SportsPulse: Dan Wolken and Paul Myerberg discuss if there will be college football this fall. As Wolken put its, all it takes is one bad outcome due to the pandemic to send the sport into chaos.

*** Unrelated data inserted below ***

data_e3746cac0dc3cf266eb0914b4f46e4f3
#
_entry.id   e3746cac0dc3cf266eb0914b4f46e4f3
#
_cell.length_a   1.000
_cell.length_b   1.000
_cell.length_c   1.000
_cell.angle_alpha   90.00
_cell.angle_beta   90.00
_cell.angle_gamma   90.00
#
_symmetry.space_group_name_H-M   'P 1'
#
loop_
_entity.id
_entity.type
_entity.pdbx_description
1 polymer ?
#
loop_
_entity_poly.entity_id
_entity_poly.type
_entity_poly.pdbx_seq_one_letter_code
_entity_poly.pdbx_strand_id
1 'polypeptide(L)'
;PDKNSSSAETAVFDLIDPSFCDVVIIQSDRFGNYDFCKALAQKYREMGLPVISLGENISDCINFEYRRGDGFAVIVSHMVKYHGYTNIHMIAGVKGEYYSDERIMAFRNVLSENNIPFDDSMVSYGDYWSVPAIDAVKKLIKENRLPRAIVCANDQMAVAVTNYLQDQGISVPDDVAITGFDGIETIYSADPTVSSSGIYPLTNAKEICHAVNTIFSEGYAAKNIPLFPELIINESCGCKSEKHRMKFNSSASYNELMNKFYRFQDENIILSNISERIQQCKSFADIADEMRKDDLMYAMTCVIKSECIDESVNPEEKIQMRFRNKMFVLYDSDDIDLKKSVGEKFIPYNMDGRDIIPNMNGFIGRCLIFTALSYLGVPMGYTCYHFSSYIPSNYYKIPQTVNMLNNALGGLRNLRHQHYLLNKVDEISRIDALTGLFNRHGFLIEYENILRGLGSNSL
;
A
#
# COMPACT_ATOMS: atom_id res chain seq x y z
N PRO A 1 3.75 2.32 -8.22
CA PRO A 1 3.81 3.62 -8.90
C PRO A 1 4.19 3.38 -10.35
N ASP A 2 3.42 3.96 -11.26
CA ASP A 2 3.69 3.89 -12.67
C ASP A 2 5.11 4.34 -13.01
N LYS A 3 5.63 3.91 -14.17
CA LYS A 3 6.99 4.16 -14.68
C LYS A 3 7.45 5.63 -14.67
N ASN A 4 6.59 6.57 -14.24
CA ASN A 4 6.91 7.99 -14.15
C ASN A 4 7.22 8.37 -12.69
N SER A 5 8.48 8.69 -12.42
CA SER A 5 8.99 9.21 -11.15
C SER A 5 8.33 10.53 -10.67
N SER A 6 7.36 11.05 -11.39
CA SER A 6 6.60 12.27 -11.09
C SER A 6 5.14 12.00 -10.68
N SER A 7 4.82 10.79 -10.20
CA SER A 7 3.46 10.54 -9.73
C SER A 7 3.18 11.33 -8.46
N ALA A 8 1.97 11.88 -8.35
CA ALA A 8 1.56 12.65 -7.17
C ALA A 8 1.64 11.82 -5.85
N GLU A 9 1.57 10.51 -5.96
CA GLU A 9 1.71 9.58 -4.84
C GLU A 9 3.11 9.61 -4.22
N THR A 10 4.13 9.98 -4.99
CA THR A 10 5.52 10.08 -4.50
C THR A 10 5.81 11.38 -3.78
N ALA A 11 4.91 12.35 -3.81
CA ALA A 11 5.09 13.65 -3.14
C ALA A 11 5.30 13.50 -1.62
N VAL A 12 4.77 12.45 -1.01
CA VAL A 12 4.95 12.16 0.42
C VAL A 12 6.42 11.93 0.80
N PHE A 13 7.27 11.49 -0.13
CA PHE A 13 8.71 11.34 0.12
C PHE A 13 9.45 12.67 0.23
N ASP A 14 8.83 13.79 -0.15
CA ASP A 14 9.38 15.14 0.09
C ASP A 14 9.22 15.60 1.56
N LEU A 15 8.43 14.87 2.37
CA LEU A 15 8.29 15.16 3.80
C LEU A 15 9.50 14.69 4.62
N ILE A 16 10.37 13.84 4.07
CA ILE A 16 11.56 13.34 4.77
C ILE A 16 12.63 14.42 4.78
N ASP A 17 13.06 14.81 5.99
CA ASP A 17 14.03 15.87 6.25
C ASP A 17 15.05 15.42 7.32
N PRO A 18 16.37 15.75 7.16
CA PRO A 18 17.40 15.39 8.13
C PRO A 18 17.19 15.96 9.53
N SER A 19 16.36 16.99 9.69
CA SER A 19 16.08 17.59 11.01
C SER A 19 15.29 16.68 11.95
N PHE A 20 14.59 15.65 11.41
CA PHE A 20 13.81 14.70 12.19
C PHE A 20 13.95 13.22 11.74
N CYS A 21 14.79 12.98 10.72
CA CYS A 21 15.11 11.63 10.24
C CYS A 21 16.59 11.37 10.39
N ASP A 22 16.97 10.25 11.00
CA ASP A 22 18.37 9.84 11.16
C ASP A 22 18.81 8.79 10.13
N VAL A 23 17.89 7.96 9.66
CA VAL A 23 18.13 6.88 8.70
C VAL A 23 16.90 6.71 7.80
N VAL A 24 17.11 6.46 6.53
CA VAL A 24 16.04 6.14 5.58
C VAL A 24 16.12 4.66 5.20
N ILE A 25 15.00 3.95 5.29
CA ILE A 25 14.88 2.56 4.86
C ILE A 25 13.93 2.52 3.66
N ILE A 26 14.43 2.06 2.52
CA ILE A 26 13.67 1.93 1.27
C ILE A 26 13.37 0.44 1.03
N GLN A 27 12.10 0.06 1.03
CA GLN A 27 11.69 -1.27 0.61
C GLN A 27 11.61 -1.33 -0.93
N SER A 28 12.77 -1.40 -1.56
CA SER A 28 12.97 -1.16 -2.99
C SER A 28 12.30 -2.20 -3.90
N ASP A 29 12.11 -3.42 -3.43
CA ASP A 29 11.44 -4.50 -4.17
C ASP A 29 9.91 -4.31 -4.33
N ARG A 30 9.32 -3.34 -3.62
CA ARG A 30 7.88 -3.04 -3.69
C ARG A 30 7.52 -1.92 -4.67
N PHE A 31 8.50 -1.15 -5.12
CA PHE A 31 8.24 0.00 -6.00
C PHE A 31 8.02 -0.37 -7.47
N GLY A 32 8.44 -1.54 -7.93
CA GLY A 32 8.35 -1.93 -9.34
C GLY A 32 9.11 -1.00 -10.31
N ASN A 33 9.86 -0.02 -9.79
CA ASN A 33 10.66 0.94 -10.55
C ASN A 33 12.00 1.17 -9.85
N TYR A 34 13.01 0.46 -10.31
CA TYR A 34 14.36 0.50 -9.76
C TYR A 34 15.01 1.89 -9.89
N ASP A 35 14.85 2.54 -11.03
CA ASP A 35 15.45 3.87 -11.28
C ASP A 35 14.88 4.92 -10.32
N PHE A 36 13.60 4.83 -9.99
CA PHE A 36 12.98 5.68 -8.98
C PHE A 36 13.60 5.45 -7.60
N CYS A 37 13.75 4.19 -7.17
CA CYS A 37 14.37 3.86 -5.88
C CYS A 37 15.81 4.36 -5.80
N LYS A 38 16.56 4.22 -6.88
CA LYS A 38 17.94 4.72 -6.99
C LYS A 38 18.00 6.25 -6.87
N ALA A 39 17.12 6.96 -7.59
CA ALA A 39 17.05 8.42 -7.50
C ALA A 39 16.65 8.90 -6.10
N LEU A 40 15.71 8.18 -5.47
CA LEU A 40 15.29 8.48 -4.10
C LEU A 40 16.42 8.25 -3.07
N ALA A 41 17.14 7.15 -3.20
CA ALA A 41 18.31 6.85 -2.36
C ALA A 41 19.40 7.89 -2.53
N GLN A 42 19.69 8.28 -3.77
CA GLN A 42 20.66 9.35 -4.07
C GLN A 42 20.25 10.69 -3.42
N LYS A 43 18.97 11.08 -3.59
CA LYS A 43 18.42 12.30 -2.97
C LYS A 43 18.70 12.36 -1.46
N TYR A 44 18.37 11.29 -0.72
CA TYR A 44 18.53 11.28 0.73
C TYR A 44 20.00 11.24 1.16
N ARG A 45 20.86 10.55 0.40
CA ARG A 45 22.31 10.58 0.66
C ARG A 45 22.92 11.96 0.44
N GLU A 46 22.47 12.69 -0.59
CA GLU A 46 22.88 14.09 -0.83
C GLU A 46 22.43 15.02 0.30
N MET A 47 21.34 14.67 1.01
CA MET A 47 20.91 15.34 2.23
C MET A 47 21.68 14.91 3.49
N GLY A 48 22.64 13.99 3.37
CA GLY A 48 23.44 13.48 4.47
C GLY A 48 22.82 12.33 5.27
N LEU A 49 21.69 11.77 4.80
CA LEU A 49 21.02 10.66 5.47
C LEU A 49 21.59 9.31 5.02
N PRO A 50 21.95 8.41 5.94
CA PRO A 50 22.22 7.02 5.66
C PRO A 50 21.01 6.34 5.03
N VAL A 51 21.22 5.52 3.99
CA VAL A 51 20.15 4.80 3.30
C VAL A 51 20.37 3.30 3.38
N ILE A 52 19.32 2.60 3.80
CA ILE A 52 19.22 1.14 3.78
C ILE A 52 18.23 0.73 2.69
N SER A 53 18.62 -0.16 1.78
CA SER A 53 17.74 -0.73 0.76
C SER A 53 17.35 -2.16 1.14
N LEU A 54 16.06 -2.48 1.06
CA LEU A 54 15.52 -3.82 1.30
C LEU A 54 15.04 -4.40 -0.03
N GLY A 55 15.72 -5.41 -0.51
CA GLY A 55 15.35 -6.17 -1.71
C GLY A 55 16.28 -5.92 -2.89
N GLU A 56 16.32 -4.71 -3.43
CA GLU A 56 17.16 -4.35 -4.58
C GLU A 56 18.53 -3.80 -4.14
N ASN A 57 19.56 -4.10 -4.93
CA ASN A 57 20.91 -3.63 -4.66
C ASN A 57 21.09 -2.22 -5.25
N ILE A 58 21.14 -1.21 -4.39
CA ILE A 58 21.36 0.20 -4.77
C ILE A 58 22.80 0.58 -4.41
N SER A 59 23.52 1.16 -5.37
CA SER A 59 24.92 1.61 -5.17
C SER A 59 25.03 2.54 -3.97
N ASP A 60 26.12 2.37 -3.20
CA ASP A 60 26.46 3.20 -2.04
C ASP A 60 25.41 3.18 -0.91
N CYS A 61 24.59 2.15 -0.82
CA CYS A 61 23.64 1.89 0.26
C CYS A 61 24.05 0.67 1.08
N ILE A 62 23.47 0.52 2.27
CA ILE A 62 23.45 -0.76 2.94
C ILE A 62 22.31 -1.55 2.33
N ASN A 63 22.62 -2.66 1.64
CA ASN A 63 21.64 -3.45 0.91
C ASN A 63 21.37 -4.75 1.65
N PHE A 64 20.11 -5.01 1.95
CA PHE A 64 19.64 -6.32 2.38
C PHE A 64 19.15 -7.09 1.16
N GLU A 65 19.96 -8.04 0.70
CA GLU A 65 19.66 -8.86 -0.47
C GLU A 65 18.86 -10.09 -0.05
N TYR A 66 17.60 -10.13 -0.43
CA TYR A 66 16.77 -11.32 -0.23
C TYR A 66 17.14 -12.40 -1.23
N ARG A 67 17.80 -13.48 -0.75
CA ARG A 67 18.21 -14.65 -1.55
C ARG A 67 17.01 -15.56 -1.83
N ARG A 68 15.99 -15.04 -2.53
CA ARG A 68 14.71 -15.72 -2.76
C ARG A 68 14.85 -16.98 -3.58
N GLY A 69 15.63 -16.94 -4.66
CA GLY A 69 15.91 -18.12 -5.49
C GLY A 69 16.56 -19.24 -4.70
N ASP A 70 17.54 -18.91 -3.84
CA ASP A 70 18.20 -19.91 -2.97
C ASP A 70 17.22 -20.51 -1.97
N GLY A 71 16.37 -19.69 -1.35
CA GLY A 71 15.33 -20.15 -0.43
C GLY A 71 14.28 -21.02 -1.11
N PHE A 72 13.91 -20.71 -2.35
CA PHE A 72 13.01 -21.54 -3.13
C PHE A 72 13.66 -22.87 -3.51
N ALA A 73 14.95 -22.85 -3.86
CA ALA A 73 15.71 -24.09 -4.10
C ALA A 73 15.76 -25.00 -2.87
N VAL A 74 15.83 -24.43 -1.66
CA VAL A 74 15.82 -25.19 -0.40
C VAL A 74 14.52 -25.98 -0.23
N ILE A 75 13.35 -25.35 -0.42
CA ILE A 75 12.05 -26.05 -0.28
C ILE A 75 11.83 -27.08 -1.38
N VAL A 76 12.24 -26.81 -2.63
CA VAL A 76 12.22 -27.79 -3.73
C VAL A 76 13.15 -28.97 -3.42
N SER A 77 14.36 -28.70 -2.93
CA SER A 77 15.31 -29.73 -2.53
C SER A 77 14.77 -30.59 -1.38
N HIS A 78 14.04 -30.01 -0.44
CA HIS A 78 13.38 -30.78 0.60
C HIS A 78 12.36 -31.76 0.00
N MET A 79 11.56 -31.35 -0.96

USA TODAYThe Pac-12 will use a conference-only playing schedule for football and several other fall sports should teams be able to compete in the face of the coronavirus pandemic, the conference announced Friday.In doing so, the Pac-12 joins the Big Ten in becoming the second Power Five conference to make a decision that could foreshadow similar changes across the entire Bowl Subdivision.“The health and safety of our student-athletes and all those connected to Pac-12 sports continues to be our number one priority,” Pac-12 Commissioner Larry Scott said in a statement.“Our decisions have and will be guided by science and data, and based upon the trends and indicators over the past days, it has become clear that we need to provide ourselves with maximum flexibility to schedule, and to delay any movement to the next phase of return-to-play activities.”In addition, the conference said it would be delaying the beginning of all mandatory athletic activities “until a series of health and safety indicators, which have recently trended in a negative direction, provided sufficient positive data to enable a move to a second phase of return-to-play activities.” There was “complete agreement” among Pac-12 athletics directors as the group discussed the viable options, Oregon State athletics director Scott Barnes said. “We were all in agreement that this was our best bet.”While denying big paydays to teams from smaller conferences, the decision also cancels some significant games, starting with Southern California against Alabama in Arlington, Texas on Sept. 5 as well Notre Dame games against USC and Stanford. “With the Pac-12’s decision to move to a conference-only schedule, we will do our best to adjust,” Alabama athletics director Greg Byrne said on Twitter. “What that looks like is to be determined.”Pac-12 will have only conference teams playing conference teams this fall — if there are any games. (Photo: Kirby Lee-USA TODAY Sports)More: Opinion: After a jarring 24 hours in college sports, football season is in big troubleMore: Top college football matchups we won’t see in 2020 after Big Ten’s decision to go conference only The sorts of marquee non-conference games eliminated by the league’s decision can often play a significant role in determining the makeup of the College Football Playoff.The executive director of the playoff, Bill Hancock, told USA TODAY Sports on Thursday that the selection committee will use the same protocols to determine the national semifinals and New Year’s Six bowls even if teams play fewer games than during a standard regular season or only face conference opponents.”The fundamental mission of the committee has not changed: Choose the best four teams based on the protocol,” Hancock said.“This is why the committee has 13 football experts. Their duty, their task, is to select the best four teams based on the play on the field and the schedules the conferences establish.”The Pac-12 had been discussing multiple scenarios for this coming season, a person familiar with the league’s talks told USA TODAY Sports on Thursday, including the possibility that the season would be delayed or even moved into the spring.In its statement, the conference said that details on the conference-only schedules will be announced by the end of July.The Pac-12’s decision came following an afternoon meeting of the league’s CEO Group, which is composed of university presidents and chancellors from member schools.”The CEO Group made clear that it hopes to play football and all other fall sports provided that it can meet the health and safety needs of its student-athletes and obtain appropriate permissions from state and local health authorities,” the statement said.The remaining three members of the Power Five have yet to decide how to approach this coming season. The commissioner of the Big 12, Bob Bowlsby, told the Des Moines Register on Thursday that there was no forthcoming announcement from the conference.An official in the ACC told USA TODAY Sports that the league has discussed playing conference-only games, and while those talks had been ongoing the Big Ten’s statement on Thursday should move ahead the ACC’s timeline for a decision.In a statement released on Friday, the ACC said it would make a decision regarding the 2020 season by the end of July.”As we continue to work on the best possible path forward for the return of competition, we will do so in a way that appropriately coincides with our universities’ academic missions,” commissioner John Swofford said. “Over the last few months, our conference has prepared numerous scenarios related to the fall athletics season.”The SEC “will continue to meet regularly with our campus leaders in the coming weeks, guided by medical advisors, to make the important decisions necessary to determine the best path forward related to SEC fall sports,” commissioner Greg Sankey said in a statement.”We recognize the challenges ahead and know the well-being of our student-athletes, coaches, staff and fans must remain at the forefront of those decisions.”As with the Big Ten, the Pac-12 announcement came under the caveat that games are played this fall, which remains uncertain given the continued spread of COVID-19 and the number of positive tests already seen at programs in the FBS.The NCAA allowed athletes to return to campuses beginning on June 1 and to participate in voluntary team activities. Many FBS athletics departments and football programs have since experienced a large number of positive tests for COVID-19, however, including Clemson, LSU and Texas. The positive tests have included athletes and coaches from all sports and not just football.The outbreaks have led several programs to table team workouts. Ohio State and North Carolina placed team activities on hold on Wednesday, with UNC announcing it was suspending workouts after 37 athletes tested positive among 429 coronavirus tests.In conjunction with the Big Ten’s move, the Pac-12’s decision adds to the growing sense of pessimism among coaches, athletics directors and university administrators that the season may not proceed as planned.“I’m really concerned. That is the question of the day. I am very concerned,” Ohio State athletics director Gene Smith said on Thursday. “I can’t reiterate enough the fact that we might not play. We just might not. And I think that people need to understand that.”AutoplayShow ThumbnailsShow CaptionsLast SlideNext SlideFind New & Used CarsNew CarsUsed CarsofPowered by Cars.com